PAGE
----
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Tuesday, October 31, 2000
Al Davis: Policy, Bowlen should be suspended

By John Clayton
ESPN.com

When it comes to past violations of the salary cap, the NFL isn't a stern league.

Commissioner Paul Tagliabue isn't like the NBA's David Stern, who extracted five first-rounders from the Minnesota Timberwolves. Tagliabue has taken the position he is powerless to do much more than take two future mid-round draft choices -- a fifth and a third in consecutive years -- from the 49ers and a total of $500,000 from former 49ers executives Carmen Policy and Dwight Clark.

Instead of imposing sanctions, Tagliabue is reaching a settlement on the punishment because the terms of the collective bargaining agreement force the NFL Players Association to sign off cap violations. It's the 49ers' get-out-of-cap-jail-almost-free card.

"The question to me is the integrity of the game on the field," Raiders owner Al Davis said. "These people broke the rules. They circumvented the cap. And they are owners and they cheated. Both Pat Bowlen and Carmen Policy. I said four months ago when I wrote the owners and I wrote the commissioner and I stood up in the meeting that I thought the penalty should be severe and immediately, prompt and severe. He put it off for a long way with hopes he could find a way out not to make it severe.

"A fine or just a draft choice was not enough for me. They should be suspended from football for one year. It's worse than gambling. It's worse than other things that other people are suspended for."

On Tuesday, there was no open discussion on the subject at the two-day owners meeting in Atlanta. Davis, Art Modell of the Cleveland Browns, Tom Benson of the New Orleans Saints, Mike Brown of the Cincinnati Bengals and other owners are steaming over the subject.

In the mid-1990s, the 49ers were found guilty of manipulating the cap involving contracts of quarterback Steve Young and tight end Brent Jones. Davis feels that Bowlen, owner of the Broncos, manipulated the cap by not funding signing bonuses of quarterback John Elway and halfback Terrell Davis. Tagliabue, backed up by NFLPA executive director Gene Upshaw, says the Broncos did not manipulate the cap in those two instances.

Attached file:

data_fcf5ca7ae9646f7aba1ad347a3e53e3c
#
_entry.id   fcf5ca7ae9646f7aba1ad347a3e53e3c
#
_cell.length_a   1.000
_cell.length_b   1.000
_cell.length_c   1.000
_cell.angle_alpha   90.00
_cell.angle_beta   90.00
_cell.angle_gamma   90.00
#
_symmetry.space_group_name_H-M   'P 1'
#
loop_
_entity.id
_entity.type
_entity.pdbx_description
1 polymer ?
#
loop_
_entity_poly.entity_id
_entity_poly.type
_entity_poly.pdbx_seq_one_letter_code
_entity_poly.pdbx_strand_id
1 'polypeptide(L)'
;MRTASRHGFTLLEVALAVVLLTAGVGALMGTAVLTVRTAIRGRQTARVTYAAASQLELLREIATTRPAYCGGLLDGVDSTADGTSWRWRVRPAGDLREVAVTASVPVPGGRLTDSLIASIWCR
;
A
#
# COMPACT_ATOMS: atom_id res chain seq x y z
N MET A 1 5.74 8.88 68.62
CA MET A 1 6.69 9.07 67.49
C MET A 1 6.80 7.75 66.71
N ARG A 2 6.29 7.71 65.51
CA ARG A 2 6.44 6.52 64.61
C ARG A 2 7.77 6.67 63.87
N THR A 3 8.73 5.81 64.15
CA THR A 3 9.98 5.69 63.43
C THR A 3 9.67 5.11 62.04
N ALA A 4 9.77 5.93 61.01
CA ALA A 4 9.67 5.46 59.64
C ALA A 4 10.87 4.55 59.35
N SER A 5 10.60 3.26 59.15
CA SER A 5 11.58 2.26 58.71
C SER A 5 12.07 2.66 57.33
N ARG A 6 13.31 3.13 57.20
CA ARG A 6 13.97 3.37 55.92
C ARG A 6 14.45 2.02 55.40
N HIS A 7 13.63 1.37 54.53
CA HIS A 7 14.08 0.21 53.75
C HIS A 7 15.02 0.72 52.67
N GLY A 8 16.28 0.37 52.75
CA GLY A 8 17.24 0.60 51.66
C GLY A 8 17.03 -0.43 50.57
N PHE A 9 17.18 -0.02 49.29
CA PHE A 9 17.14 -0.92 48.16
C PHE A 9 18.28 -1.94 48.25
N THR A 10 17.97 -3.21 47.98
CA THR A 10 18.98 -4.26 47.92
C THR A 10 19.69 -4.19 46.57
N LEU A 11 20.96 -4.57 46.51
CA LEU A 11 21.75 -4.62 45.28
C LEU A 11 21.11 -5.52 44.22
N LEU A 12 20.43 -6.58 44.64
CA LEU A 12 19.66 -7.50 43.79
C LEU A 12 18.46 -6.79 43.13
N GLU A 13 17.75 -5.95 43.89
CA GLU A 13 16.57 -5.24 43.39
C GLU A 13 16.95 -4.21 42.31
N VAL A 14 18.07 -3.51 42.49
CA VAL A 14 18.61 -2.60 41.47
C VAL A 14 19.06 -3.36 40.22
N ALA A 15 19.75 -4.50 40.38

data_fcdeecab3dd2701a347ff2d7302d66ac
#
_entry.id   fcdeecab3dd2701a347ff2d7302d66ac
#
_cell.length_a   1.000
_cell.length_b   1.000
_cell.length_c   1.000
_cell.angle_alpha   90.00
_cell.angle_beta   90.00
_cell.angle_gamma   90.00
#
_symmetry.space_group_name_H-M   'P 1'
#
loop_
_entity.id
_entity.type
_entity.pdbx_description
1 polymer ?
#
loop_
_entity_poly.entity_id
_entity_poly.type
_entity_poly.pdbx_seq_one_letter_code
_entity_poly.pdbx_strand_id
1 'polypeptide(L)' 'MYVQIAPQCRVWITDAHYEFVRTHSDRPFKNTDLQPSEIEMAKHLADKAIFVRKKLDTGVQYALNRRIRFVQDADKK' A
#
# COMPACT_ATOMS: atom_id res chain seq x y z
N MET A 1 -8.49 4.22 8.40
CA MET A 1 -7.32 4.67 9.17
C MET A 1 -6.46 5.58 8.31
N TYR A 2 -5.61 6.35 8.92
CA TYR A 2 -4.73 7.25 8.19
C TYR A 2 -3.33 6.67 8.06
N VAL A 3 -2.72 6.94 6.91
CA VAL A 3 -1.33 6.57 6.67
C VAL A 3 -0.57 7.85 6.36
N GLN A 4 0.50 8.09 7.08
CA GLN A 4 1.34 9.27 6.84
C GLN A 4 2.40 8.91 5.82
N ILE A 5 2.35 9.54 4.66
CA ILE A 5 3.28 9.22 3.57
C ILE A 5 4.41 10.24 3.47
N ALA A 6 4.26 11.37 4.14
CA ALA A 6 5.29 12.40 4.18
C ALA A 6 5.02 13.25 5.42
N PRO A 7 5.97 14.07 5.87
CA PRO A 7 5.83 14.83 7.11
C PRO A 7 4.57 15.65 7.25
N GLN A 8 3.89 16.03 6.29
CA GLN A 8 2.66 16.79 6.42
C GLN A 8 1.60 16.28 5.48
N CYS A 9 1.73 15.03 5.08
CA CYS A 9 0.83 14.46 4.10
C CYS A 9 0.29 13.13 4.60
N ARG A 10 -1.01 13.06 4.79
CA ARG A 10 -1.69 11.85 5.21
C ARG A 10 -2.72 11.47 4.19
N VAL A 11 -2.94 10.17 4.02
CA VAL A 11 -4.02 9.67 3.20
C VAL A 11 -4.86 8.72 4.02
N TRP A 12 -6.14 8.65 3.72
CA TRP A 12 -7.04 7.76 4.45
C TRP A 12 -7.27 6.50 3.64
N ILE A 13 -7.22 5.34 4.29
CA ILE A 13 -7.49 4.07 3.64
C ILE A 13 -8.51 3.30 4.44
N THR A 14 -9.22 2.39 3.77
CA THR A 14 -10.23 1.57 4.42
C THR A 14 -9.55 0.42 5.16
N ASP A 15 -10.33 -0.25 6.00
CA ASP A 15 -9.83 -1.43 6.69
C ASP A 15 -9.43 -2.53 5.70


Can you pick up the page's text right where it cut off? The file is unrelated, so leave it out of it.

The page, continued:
Regardless, terms of the settlement of the 49ers case are expected to be announced as early as next week.

"I've spoken to David Stern about it and it's quite fundamentally a different situation with the 49ers," Tagliabue said. "It's one of the things we are discussing with Gene Upshaw. We discussed ground rules for future cap circumvention. We have to get to the point where future first-round picks can be part of the discipline. That's not our current system. The draft pick discipline is limited even under the system we presented to the club on the Sept. 26 meeting. We hope to wrap up something with the players association."

The NFL's salary cap, which started in 1993, only allowed for a $250,000 maximum fine. No language was present about suspension of individuals involved or draft choice penalties.

"The real reason is that we set certain limits that we would allow for salary cap circumvention," Upshaw said. "Under our set of rules, the commissioner or the arbitrators don't have the leeway the commissioner has in the NBA. Whatever we do will be to go forward. From the time we get an agreement going forward, we are looking for stricter rules. We are not going to go back and accept the 49ers under the new set of rules. When we talked about this in 1993, we didn't think we'd talk about it in the year 2000."

Upshaw only allows the increase above $250,000 to an individual and a couple of throw-in draft choices if it's part of a settlement. If there is no settlement, the position is that Tagliabue will have to stick to a $250,000 fine and no draft choices.

"It should be substantial to make sure individuals and the clubs don't do this again," Benson said. "We don't need people cheating on their partners. It's very disappointing."

Benson thought Stern's discipline was pretty strong but he always thought it was pretty good.

"That was pretty strong, but the NFL has pretty much been a leader in everything," Benson said.

Upshaw said he would never allow a Timberwolves type of punishment because it decimates a team too much.

"What we are working toward is a settlement that resolves the issue," Upshaw said. "It's long overdue. I really do believe at this point in time, everybody has acted rationally. Everybody wants closure now."

But this wasn't the type of closure a lot of NFL owners like.

John Clayton is a senior NFL writer for ESPN.com.